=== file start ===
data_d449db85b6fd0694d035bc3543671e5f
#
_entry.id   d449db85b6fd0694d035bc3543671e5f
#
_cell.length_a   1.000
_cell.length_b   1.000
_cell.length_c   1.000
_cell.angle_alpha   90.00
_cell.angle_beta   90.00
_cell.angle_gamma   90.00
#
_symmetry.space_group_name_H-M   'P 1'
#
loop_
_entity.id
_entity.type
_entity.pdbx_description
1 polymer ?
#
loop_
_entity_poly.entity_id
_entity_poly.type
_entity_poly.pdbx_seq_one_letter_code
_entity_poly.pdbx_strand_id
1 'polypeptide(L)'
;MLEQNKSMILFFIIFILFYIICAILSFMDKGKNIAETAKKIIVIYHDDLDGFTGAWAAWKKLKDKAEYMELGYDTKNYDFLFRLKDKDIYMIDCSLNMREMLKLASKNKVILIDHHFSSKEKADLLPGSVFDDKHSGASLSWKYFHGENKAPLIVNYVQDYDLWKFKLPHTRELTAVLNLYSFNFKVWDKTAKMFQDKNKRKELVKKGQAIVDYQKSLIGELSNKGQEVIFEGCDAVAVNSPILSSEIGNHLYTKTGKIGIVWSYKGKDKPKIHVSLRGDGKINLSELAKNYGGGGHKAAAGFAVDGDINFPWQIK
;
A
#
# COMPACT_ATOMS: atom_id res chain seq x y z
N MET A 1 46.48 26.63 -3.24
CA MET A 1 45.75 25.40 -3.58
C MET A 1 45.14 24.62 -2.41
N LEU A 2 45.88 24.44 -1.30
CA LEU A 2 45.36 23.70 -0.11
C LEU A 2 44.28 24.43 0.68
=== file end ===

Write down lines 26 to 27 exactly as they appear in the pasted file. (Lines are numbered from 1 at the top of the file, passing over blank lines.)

;MLEQNKSMILFFIIFILFYIICAILSFMDKGKNIAETAKKIIVIYHDDLDGFTGAWAAWKKLKDKAEYMELGYDTKNYDFLFRLKDKDIYMIDCSLNMREMLKLASKNKVILIDHHFSSKEKADLLPGSVFDDKHSGASLSWKYFHGENKAPLIVNYVQDYDLWKFKLPHTRELTAVLNLYSFNFKVWDKTAKMFQDKNKRKELVKKGQAIVDYQKSLIGELSNKGQEVIFEGCDAVAVNSPILSSEIGNHLYTKTGKIGIVWSYKGKDKPKIHVSLRGDGKINLSELAKNYGGGGHKAAAGFAVDGDINFPWQIK
;